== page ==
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March 2016

Reducing Indoor Tanning—An Opportunity for Melanoma Prevention

Author Affiliations
  • 1Division of Cancer Prevention and Control, Centers for Disease Control and Prevention, Atlanta, Georgia
  • 2Office of the Surgeon General, US Public Health Service, Washington, DC

Copyright 2016 American Medical Association. All Rights Reserved. Applicable FARS/DFARS Restrictions Apply to Government Use.

JAMA Dermatol. 2016;152(3):257-259. doi:10.1001/jamadermatol.2015.3007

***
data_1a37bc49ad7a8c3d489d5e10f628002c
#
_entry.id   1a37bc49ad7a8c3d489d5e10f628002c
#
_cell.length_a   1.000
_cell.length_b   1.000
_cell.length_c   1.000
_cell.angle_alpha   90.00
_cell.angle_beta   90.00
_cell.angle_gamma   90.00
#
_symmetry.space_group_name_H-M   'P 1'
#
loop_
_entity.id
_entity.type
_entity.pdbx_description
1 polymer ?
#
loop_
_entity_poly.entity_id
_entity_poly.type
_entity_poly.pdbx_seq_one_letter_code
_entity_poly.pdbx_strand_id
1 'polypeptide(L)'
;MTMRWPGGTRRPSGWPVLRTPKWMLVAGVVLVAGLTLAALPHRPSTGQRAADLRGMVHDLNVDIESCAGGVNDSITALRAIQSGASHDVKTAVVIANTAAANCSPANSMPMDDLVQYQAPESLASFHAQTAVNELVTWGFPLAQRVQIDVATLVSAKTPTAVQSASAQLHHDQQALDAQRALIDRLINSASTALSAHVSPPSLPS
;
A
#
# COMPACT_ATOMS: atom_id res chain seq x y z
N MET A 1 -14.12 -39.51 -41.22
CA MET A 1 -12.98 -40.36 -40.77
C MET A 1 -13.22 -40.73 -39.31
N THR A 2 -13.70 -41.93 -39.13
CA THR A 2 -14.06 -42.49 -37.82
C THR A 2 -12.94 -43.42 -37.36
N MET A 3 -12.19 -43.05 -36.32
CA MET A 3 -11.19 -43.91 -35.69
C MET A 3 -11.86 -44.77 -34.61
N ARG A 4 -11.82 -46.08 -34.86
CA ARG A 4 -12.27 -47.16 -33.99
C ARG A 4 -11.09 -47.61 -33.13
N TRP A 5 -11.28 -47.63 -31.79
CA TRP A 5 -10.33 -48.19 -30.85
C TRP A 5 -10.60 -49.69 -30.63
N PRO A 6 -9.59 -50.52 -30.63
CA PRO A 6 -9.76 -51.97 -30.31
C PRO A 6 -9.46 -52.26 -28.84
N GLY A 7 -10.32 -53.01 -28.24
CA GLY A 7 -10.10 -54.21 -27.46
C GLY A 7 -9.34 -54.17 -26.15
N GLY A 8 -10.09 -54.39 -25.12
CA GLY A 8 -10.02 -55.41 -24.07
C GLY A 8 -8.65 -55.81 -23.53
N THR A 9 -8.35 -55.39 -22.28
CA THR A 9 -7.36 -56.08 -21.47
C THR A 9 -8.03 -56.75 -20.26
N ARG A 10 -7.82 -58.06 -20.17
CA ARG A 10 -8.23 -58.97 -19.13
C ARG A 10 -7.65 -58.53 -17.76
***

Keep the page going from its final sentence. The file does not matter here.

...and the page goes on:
The incidence of melanoma has been rapidly increasing in the United States. Since exposure to UV radiation from indoor tanning is preventable, reducing exposure is an important strategy for melanoma prevention.1 The article by Lazovich et al2 in this issue of JAMA Dermatology provides an in-depth analysis of a case-control study conducted in Minnesota examining the association between indoor tanning and melanoma. The authors2 found that indoor tanning was strongly associated with increased melanoma risk among women, especially among women younger than 30 years, for whom indoor tanning was associated with a 6-fold increase in the likelihood of developing melanoma. Nearly all women in the study (96.8%) diagnosed as having melanoma when younger than 30 years had engaged in indoor tanning, all initiating indoor tanning before age 25 years, and nearly all (90.5%) engaging in frequent indoor tanning (>10 times per year).

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